Thursday, October 11, 2012

Just Blurt It Out

Dana Milbank catches Republican House members blurting out classified information.

Through their outbursts, cryptic language and boneheaded questioning of State Department officials, the committee members left little doubt that one of the two compounds at which the Americans were killed, described by the administration as a “consulate” and a nearby “annex,” was a CIA base. They did this, helpfully, in a televised public hearing.
One of the first rules about classified information is "neither confirm nor deny." Either provides information. Depending on the setting, "I can't say anything about that" can also provide information. Better to stay away from certain topics altogether or change the subject when they arise.

So, when a publicly-available overhead photo was shown in yesterday's Oversight and Government Reform Committee hearing, Congressman Jason Chaffetz (R-UT) should have just kept his mouth shut. Instead,
“Point of order! Point of order!” he called out as a State Department security official, seated in front of an aerial photo of the U.S. facilities in Benghazi, described the chaotic night of the attack. “We’re getting into classified issues that deal with sources and methods that would be totally inappropriate in an open forum such as this.”
Another rule: don't identify classified material as such in public.

Chairman Darrell Issa (R-CA) helpfully added
“In this hearing room, we’re not going to point out details of what may still in fact be a facility of the United States government or more facilities.”
Um, you just did. And there was more, which Milbank documents.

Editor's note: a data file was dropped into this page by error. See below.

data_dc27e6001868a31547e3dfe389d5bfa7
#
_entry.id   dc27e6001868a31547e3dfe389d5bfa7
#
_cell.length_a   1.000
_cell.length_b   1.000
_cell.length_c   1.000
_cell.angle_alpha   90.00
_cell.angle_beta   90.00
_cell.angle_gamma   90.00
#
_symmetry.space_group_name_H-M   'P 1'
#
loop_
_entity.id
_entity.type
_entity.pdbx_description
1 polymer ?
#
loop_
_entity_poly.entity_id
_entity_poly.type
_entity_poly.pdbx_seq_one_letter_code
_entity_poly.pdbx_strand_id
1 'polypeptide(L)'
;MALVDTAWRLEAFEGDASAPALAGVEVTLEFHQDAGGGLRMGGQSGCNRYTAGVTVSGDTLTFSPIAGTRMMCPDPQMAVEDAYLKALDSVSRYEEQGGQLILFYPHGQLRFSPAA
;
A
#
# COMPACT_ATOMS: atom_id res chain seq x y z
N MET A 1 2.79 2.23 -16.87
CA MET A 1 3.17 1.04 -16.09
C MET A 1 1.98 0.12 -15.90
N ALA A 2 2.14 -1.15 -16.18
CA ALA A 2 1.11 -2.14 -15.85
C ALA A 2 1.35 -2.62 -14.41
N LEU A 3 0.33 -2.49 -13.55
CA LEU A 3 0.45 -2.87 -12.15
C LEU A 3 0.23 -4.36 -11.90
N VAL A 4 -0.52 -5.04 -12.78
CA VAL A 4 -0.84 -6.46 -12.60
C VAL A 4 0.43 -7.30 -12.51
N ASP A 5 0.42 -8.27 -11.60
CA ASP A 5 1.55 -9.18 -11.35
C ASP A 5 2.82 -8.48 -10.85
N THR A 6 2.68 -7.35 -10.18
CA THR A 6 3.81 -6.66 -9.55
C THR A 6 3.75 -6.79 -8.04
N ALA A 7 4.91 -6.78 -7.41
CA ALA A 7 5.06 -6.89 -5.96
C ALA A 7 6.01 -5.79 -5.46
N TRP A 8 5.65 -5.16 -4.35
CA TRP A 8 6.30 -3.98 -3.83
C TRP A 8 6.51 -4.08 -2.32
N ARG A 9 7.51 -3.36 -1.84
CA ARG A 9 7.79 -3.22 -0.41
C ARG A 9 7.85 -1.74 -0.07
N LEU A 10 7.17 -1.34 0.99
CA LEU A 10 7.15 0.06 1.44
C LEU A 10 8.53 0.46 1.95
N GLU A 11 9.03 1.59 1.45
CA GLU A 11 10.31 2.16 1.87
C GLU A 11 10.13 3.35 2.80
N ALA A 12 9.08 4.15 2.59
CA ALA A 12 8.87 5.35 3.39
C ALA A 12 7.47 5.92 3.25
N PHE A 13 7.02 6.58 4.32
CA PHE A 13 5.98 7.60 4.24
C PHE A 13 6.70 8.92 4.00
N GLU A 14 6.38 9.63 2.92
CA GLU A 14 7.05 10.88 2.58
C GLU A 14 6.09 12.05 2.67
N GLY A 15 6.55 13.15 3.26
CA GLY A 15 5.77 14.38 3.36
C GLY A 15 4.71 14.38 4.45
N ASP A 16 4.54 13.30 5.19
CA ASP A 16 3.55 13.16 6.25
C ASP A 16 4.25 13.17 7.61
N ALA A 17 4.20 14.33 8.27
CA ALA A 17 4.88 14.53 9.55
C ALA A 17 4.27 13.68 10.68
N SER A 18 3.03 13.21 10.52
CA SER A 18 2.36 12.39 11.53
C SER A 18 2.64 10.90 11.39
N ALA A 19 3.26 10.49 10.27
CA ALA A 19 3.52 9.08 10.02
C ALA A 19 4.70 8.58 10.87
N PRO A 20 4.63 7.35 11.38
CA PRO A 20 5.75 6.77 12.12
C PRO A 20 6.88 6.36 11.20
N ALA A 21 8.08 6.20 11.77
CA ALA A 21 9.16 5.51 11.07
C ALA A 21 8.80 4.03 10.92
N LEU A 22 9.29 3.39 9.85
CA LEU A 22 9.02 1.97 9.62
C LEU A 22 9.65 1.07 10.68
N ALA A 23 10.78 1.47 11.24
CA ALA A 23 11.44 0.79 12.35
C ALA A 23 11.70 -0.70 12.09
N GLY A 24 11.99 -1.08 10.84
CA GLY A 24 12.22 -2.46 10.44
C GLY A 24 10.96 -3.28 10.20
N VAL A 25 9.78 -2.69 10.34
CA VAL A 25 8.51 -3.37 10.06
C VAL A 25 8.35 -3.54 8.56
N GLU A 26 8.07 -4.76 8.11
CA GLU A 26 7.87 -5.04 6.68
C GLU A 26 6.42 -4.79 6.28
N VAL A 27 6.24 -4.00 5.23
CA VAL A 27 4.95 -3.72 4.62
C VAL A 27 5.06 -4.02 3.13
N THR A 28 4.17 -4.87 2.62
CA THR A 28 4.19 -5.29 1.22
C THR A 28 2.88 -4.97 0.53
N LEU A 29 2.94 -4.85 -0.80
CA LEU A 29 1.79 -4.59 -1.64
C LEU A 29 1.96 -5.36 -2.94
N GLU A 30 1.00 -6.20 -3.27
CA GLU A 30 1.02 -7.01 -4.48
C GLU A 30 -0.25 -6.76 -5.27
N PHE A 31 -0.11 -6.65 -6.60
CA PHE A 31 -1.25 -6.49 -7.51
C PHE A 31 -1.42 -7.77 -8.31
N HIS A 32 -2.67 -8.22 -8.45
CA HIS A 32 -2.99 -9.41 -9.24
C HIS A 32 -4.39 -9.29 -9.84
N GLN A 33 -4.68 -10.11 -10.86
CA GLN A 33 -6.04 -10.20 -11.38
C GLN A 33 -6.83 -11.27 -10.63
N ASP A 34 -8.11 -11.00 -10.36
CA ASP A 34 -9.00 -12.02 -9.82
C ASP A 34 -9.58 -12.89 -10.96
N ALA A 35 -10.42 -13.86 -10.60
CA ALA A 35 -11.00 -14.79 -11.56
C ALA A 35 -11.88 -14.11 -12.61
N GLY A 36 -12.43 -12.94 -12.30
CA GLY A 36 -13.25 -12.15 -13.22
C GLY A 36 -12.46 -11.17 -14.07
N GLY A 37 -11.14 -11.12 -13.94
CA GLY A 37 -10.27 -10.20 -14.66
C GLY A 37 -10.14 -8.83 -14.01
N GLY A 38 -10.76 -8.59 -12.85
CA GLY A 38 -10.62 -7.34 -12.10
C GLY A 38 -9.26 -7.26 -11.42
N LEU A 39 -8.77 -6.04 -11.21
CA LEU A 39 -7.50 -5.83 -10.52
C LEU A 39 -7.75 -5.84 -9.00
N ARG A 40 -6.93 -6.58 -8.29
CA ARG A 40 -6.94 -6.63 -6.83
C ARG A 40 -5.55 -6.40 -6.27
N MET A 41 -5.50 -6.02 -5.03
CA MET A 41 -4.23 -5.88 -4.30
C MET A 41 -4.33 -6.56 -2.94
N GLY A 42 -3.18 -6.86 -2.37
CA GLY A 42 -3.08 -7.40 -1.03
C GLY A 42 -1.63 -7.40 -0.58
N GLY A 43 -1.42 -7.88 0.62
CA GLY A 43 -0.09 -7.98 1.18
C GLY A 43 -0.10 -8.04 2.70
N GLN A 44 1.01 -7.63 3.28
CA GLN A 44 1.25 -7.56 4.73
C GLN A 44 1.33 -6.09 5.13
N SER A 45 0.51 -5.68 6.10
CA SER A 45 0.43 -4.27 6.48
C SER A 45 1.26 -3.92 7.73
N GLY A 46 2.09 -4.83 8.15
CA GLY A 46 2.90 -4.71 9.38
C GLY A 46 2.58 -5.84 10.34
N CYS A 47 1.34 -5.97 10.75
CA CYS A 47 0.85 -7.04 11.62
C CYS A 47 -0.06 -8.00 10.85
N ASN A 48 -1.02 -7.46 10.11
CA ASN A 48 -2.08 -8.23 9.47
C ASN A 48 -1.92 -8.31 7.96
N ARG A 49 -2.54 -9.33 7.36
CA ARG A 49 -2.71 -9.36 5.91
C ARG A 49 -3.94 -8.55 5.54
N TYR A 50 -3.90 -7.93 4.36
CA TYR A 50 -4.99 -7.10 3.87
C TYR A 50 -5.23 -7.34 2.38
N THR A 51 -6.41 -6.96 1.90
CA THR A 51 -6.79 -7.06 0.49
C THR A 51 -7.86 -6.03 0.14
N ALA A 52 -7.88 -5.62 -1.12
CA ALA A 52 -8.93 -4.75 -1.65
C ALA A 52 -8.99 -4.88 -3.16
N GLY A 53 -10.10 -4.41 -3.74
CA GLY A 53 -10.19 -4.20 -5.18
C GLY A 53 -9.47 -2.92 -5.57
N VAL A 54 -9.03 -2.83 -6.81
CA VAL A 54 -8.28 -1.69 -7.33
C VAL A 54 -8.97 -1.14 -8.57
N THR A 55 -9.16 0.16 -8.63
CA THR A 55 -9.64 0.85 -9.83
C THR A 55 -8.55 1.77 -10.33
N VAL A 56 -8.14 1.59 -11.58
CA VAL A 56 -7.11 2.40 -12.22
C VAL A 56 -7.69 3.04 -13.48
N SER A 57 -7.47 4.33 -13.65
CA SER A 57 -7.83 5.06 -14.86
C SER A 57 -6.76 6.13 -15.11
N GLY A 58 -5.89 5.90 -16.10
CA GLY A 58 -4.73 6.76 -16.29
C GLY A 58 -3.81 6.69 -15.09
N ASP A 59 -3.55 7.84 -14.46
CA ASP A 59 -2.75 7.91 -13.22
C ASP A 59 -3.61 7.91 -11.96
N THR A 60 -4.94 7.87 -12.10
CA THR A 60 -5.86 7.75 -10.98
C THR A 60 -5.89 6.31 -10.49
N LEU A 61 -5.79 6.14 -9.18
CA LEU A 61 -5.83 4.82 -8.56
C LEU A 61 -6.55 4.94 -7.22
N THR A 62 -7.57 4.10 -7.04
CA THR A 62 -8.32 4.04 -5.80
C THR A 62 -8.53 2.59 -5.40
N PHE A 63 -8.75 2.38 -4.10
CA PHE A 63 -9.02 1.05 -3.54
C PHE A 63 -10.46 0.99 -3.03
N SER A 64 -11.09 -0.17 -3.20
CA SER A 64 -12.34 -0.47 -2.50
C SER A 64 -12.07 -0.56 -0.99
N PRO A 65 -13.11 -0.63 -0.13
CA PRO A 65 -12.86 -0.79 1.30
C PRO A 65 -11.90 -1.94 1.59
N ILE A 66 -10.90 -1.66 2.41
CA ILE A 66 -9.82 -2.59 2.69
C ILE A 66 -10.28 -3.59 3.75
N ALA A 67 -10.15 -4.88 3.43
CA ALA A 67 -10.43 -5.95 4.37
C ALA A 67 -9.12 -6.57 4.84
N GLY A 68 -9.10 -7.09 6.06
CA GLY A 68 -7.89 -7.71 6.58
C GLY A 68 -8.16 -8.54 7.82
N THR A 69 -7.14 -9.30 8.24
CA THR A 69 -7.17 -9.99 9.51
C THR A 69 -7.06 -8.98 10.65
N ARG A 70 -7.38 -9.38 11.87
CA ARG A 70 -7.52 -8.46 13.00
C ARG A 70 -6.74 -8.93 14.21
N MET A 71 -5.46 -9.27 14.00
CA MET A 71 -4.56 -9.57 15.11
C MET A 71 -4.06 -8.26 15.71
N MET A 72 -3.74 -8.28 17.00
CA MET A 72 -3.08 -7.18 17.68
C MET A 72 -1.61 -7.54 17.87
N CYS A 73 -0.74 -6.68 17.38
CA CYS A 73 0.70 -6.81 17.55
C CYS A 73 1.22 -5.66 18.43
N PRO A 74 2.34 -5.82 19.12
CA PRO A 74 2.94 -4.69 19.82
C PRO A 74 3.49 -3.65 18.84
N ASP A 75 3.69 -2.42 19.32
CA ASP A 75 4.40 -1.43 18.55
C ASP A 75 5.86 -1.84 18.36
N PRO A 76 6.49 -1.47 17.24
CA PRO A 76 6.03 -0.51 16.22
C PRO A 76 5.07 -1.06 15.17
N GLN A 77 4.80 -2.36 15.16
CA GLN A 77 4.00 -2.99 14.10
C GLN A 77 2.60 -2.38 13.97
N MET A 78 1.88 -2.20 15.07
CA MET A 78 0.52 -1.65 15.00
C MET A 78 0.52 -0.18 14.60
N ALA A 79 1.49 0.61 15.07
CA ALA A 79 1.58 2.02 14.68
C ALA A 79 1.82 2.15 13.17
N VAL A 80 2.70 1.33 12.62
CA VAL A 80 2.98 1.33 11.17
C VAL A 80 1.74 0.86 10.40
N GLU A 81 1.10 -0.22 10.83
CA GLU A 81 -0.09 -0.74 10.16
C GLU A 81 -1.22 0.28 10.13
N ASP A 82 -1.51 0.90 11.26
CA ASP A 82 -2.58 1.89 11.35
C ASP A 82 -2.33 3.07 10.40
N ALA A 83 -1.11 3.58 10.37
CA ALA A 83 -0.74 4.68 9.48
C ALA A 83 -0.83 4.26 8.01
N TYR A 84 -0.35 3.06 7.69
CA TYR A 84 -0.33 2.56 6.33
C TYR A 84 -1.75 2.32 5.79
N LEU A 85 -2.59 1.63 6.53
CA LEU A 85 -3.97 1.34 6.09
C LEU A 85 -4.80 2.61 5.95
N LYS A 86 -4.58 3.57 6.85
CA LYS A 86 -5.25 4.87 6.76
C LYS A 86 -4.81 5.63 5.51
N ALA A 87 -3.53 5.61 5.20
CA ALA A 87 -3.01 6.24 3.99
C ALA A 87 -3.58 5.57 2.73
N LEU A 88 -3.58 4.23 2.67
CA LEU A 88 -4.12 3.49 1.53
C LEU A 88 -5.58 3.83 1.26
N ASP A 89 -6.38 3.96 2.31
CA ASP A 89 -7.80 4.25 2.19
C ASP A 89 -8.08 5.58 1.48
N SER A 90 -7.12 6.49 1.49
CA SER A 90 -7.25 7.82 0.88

The hearing probably should have been held behind closed doors, but the Republicans wanted to make an example of the administration's handling of the Benghazi situation. And then they didn't have sense enough to deal properly with what they knew. They should also have known that the State Department witnesses would have known how to handle classified information, but they may have wanted to score points by pointing out what they thought was classified.

I think some other things were coming into play, too. Congressmen may not have the same training in how to handle classified information that others are required to have, or they may feel that they are important enough to ignore it. They may not have thought about the tactics that can avoid disclosing classified information. I have also seen people talking about their clearances to make them a status symbol. There's some difference in opinion on that, but it would seem to me that having a clearance should be something that isn't generally known. And too much information is classified, which makes it easier to believe that none of it is really truly important. But they're talking about operational details here, people and places, and those are important.

I guess the State Department and "other agencies" are rethinking their Libya operations anyway.

Cross-posted at The Agonist.

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